“It wasn’t easy to do for some of us. Some people had to get on planes, others had to drive for hours, there were hotel rooms involved…”
He said setting up such meeting was logistically complex and wasn’t always very cost-efficient.
Once it became obvious that the threat posed by the coronavirus was deadly, he said, “we started to realize that teleconferencing could be the solution, and so far, it’s worked out well.”
He said the company began to use one of the industry leaders in teleconferencing, Zoom, which has ultimately been not only efficient in terms of saved travel time, but economical. “We thought, ‘If we can use Zoom, it would get people back to their desks faster.’ And it has.”
Randy Ullom, chief winemaker for Jackson Family Wines in Santa Rosa, said social distancing has allowed the company’s public relations people, website developers, and grape buyers to function while at home.
“We’ve been doing Skype-ing to a whole new level,” said Ullom. “We’re using Microsoft Teams (for video-conferencing). And you should see our offices on Skylane. There are only four or five people here. Most of the buildings are empty.
“Most of our people took their computers home -- life must go on… The procurement folks are working like never before. The PR folks are doing (Sunday) video broadcasts, it’s amazing what you can do.”
One Sonoma County winery president (who asked to speak anonymously) said, “We knew about work-from-home for years, but we also heard that productivity would suffer. So we didn’t think it would work here. But now that it’s sort of been forced on us, we’re seeing that it can be a good way to deal with the health threats.”
For one thing, he said, telecommuting has real benefits for workers -- no commuting time wasted; savings on gas and car maintenance; savings on dress clothing. (Teleconferencing participants need only be presentable from the waist up!)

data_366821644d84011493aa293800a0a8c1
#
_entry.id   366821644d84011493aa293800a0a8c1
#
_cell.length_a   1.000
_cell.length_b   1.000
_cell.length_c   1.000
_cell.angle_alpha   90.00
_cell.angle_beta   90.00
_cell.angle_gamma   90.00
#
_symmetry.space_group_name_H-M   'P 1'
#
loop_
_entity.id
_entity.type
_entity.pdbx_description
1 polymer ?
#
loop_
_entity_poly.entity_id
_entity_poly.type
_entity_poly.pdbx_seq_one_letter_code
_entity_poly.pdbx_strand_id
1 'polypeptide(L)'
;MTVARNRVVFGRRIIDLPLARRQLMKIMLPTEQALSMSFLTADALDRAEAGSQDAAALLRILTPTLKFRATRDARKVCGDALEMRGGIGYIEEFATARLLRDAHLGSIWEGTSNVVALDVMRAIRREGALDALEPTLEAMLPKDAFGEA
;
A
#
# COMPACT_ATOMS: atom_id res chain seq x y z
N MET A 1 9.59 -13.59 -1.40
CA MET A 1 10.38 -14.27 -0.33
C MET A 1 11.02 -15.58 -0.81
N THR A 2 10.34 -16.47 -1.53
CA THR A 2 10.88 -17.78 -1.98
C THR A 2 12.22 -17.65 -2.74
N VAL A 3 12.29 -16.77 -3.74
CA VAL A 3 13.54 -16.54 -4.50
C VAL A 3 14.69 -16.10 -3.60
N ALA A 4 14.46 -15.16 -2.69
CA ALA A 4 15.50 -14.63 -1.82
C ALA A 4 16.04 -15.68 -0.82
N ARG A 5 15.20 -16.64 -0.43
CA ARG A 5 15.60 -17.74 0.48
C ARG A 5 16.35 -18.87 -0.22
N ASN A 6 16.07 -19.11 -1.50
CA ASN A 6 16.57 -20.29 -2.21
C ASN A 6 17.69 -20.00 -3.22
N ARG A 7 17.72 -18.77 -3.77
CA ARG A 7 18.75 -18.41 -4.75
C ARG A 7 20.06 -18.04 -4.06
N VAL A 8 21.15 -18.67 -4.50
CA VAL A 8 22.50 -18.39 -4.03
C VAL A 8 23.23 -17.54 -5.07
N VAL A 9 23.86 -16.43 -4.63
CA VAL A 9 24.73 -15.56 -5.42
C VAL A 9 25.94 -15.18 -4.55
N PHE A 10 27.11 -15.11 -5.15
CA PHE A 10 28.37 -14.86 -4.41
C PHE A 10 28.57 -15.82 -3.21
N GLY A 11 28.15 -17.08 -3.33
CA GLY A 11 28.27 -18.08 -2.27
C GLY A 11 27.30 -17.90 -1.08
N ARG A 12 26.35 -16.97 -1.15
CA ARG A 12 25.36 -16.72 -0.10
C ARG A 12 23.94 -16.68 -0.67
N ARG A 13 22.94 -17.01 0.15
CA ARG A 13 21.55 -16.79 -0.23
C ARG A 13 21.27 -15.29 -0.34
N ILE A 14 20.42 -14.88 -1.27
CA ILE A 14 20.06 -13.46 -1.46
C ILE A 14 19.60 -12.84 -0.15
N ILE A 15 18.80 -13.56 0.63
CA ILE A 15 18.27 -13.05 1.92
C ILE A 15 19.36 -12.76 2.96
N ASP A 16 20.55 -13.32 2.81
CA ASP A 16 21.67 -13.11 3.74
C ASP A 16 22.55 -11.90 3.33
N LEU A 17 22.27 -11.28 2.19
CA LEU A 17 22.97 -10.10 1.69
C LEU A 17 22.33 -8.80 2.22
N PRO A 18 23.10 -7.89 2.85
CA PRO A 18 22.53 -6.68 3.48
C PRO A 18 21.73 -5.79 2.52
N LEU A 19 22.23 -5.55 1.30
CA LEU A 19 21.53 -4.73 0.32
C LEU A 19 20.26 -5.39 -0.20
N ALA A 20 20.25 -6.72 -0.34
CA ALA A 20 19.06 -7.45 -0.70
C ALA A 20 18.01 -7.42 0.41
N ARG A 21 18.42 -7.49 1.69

Both Beck of Coppola and Ullom of Jackson Family said they’ve been pleased with how most of their employees are reacting to the changes.
Said Ullom, “When this is all over with, I’m sure there will be some long-term benefits from how we’re all dealing with it.”
by Dan Berger
Dan Berger has been a wine columnist since 1976 and has resided in Sonoma County since 1986. Today, in addition to his privately published weekly wine commentary, Dan Berger’s Vintage Experiences, Dan writes a nationally syndicated wine column as well as articles for many publications.
Mr. Berger was the full-time wine columnist and reporter for the Los Angeles Times from 1988 to 1996. His Los Angeles Times column was carried nationally by the Los Angeles Times-Washington Post News Service. During that time, he commuted from Sonoma County to Los Angeles, so he could maintain his residence and affiliations in wine country.
He is a judge at many wine competitions, including numerous shows in Australia, as well as competitions in Slovenia, Belgium, Germany, Canada, and across the United States, judging in at least a dozen competitions each year